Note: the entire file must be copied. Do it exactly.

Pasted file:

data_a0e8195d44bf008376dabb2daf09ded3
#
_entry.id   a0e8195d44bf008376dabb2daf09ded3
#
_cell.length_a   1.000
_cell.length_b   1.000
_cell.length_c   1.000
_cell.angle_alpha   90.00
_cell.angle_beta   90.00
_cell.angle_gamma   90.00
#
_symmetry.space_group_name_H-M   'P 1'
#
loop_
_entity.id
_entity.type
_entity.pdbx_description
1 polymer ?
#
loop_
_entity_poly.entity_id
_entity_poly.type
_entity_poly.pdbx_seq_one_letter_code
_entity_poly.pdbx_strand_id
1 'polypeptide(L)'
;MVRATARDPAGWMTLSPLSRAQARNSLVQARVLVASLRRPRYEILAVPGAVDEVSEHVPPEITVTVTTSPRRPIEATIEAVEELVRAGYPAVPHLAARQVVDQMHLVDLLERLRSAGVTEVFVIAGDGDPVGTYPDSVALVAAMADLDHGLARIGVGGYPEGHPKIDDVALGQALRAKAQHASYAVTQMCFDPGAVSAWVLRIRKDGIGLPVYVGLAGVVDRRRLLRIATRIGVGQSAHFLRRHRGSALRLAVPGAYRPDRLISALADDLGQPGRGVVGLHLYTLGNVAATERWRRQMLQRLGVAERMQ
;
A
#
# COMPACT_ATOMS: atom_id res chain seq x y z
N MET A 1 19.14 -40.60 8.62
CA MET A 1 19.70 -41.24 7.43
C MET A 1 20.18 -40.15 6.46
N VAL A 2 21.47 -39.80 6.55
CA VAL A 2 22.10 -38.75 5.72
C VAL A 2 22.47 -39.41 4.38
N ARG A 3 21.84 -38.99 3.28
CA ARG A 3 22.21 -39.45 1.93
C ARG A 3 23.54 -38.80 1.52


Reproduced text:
data_a0e8195d44bf008376dabb2daf09ded3
#
_entry.id   a0e8195d44bf008376dabb2daf09ded3
#
_cell.length_a   1.000
_cell.length_b   1.000
_cell.length_c   1.000
_cell.angle_alpha   90.00
_cell.angle_beta   90.00
_cell.angle_gamma   90.00
#
_symmetry.space_group_name_H-M   'P 1'
#
loop_
_entity.id
_entity.type
_entity.pdbx_description
1 polymer ?
#
loop_
_entity_poly.entity_id
_entity_poly.type
_entity_poly.pdbx_seq_one_letter_code
_entity_poly.pdbx_strand_id
1 'polypeptide(L)'
;MVRATARDPAGWMTLSPLSRAQARNSLVQARVLVASLRRPRYEILAVPGAVDEVSEHVPPEITVTVTTSPRRPIEATIEAVEELVRAGYPAVPHLAARQVVDQMHLVDLLERLRSAGVTEVFVIAGDGDPVGTYPDSVALVAAMADLDHGLARIGVGGYPEGHPKIDDVALGQALRAKAQHASYAVTQMCFDPGAVSAWVLRIRKDGIGLPVYVGLAGVVDRRRLLRIATRIGVGQSAHFLRRHRGSALRLAVPGAYRPDRLISALADDLGQPGRGVVGLHLYTLGNVAATERWRRQMLQRLGVAERMQ
;
A
#
# COMPACT_ATOMS: atom_id res chain seq x y z
N MET A 1 19.14 -40.60 8.62
CA MET A 1 19.70 -41.24 7.43
C MET A 1 20.18 -40.15 6.46
N VAL A 2 21.47 -39.80 6.55
CA VAL A 2 22.10 -38.75 5.72
C VAL A 2 22.47 -39.41 4.38
N ARG A 3 21.84 -38.99 3.28
CA ARG A 3 22.21 -39.45 1.93
C ARG A 3 23.54 -38.80 1.52